“Today’s announcement is an extremely important step on that journey – Flybe will bring an immediate uplift of up to half a million new passengers to the airport.

“In addition, Flybe’s selection of routes serves to cement further LCY’s status as the business traveller’s airport of choice, underpinned by our ‘location, convenience and speed’ customer propositions.”

Sourced from Travel Weekly

Delayed air passengers owed £3.2bn in compensation

Not all passengers are claiming for delayed flights Passengers delayed on flights going in and out of the EU have failed to claim GBP3.2 billion owed in compensation, according to new statistics.

In the past decade only 2% of travellers have claimed compensation for late or cancelled flights, passenger rights firm refund.me has said.

EU Regulation was approved in 2004 to secure passenger rights and ensure passengers receive up to GBP490 compensation when a flight leaving or departing the EU is three hours late or more.

However refund.me said more passengers are realising their rights with the amount of unclaimed compensation decreasing in the last three years. Around GBP385m is estimated to have been unclaimed in 2006, which came down to GBP355m in 2012 and GBP240m in 2013.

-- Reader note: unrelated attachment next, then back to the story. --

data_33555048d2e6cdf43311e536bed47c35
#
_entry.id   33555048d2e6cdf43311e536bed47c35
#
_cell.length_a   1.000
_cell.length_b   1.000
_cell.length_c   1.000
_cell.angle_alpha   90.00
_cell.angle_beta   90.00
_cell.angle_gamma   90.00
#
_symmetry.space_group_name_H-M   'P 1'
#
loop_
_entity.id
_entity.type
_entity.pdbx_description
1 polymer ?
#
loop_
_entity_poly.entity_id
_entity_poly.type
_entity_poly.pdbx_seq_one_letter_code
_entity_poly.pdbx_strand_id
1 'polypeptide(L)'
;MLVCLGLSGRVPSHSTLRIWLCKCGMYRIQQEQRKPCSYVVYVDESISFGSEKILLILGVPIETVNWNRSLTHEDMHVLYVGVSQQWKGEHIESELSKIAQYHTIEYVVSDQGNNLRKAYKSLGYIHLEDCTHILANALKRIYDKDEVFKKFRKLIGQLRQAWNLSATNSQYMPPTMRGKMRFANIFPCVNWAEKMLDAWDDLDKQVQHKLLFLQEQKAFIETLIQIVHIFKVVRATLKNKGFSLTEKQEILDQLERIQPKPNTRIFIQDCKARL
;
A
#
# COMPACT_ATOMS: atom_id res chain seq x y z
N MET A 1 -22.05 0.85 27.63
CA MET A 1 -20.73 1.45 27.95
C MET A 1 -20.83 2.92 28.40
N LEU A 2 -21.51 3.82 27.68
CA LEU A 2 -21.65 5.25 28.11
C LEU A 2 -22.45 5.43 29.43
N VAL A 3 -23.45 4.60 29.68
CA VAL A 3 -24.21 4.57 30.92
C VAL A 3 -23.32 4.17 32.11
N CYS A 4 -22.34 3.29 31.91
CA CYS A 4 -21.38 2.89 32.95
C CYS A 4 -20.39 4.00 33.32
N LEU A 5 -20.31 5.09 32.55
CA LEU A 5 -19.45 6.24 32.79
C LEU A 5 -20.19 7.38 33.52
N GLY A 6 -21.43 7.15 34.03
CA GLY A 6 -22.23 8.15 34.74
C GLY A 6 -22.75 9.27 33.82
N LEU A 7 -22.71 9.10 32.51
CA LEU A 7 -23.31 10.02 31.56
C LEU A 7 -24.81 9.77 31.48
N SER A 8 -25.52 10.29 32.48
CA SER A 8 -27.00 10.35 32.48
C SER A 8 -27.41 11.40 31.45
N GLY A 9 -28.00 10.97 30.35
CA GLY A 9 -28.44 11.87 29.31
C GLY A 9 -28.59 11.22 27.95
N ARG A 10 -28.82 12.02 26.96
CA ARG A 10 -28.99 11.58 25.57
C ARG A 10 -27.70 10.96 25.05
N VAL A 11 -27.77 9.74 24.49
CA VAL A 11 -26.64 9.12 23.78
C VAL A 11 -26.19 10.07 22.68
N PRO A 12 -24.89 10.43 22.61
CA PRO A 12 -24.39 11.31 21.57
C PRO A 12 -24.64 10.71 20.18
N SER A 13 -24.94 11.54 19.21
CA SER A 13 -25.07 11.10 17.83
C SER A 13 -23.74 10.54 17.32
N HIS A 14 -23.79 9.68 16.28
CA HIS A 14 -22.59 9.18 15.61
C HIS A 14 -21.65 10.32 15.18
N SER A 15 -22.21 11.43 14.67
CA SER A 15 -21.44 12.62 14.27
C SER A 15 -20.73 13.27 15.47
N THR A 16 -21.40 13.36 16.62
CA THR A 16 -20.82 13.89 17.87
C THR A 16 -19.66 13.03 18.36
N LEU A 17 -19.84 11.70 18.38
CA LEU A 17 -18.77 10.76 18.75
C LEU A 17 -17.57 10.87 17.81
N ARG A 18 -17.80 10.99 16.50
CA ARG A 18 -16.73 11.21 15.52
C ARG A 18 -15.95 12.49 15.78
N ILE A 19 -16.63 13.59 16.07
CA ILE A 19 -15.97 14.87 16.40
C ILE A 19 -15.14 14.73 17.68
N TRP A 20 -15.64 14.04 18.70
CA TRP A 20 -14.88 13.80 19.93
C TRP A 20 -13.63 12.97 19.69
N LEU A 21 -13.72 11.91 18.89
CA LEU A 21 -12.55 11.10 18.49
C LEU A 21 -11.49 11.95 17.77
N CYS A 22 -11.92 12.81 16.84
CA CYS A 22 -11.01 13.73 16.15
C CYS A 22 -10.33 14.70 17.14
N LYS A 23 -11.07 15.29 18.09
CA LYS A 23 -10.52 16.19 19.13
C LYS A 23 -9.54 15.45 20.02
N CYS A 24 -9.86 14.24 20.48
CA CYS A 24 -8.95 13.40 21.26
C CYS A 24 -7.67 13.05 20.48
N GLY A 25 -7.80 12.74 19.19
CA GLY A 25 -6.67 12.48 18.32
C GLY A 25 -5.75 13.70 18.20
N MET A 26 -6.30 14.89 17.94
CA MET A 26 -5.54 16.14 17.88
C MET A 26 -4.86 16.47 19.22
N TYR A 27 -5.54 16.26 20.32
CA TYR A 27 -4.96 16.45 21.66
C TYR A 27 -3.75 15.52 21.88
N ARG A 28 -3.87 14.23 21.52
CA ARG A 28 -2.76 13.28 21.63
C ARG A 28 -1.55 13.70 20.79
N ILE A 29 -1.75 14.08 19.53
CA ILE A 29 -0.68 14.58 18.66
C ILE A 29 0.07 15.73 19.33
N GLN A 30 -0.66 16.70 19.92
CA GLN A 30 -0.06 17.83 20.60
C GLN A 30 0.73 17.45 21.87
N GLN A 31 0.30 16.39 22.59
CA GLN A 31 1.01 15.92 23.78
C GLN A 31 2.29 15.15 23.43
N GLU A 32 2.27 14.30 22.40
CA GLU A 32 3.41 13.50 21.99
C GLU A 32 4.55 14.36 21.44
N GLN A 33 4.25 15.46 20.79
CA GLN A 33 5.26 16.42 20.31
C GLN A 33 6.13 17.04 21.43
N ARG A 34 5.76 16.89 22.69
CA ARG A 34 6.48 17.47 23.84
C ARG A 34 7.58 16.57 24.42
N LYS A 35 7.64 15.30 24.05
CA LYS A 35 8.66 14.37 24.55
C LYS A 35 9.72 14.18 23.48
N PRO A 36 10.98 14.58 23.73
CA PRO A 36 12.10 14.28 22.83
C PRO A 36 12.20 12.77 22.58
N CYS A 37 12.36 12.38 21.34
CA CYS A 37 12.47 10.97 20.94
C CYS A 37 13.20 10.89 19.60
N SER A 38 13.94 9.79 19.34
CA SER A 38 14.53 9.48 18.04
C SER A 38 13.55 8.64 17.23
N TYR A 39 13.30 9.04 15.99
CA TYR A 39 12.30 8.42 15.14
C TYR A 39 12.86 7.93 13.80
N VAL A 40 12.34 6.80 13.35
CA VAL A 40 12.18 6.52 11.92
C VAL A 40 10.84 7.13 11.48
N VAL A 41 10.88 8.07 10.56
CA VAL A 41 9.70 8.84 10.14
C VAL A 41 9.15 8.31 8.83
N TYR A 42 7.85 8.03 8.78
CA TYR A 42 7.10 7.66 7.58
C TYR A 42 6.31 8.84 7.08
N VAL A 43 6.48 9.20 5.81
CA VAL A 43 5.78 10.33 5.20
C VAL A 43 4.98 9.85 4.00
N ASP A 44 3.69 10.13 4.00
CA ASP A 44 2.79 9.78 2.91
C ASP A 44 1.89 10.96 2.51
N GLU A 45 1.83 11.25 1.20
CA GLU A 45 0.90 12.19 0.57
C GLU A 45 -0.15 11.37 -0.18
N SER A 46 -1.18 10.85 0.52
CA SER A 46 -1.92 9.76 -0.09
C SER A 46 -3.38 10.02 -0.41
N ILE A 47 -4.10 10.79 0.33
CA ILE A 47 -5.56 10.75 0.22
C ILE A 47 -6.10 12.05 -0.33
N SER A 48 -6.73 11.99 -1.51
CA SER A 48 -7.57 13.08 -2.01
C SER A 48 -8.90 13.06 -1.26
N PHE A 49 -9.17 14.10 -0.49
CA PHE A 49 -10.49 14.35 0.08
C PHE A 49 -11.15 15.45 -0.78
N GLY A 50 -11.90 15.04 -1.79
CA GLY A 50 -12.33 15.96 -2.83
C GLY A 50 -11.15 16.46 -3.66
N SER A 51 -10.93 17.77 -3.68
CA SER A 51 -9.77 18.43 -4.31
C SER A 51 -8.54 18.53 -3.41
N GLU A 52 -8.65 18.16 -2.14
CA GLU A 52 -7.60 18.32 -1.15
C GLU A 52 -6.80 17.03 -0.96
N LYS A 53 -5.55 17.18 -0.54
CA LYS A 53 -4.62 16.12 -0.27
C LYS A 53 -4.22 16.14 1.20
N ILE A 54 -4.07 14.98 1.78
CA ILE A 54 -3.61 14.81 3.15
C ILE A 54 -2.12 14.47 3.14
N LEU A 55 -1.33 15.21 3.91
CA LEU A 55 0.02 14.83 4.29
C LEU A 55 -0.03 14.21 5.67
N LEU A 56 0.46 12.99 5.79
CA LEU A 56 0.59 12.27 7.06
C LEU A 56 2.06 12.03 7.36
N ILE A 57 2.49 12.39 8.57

“We noticed a consistent and deliberate disregard for passenger rights that could result in hundreds of euros for millions of passengers worldwide,” said Eve Buechner, founder and CEO of refund.me, which processed 10,000 claims last year.

She said the decline in numbers was an ‘encouraging trend’ as consumers had previously “accepted that punctuality and care were more suggestions than rights”.

She added more open information from airlines and the introduction of more intermediaries between airlines and passengers had helped more passengers claim.

Sourced by Travel Daily UK

Rise in skin cancer linked to cheap holidays

Sunny Beach, BulgariaThe boom in cheap package holidays since the 1970s has been blamed for the sharp rise in the most dangerous form of skin cancers.

According to new figures by Cancer Research UK, rates of malignant melanoma are now five times higher in the UK than they were 40 years ago.

Researchers have put the rise down to the increasing affordability of holidays to sunny European destinations and the use of sunbeds.

More than 13,000 people now develop this form of cancer each year, compared with 1,800 in 1975.

Nick Ormiston-Smith, head of statistics at Cancer Research UK, said: “Since the mid-1970s, malignant melanoma incidence rates in the UK have increased more rapidly than any of today’s 10 most common cancers.

“Holidays in hot climates have become more affordable and sunbeds are more widely available since the 1970s. But we know over-exposure to UV (ultraviolet) rays from the sun or sunbeds is the main cause of skin cancer. This means, in many cases, the disease can be prevented, and is why it’s essential to get into good sun safety habits, whether at home or abroad.

“The good news for those that are diagnosed is that survival for the disease is among the highest for any cancer; more than eight in 10 people will now survive it.”

Sourced by TTG Digital

Strong pound means travelling further for value, finds report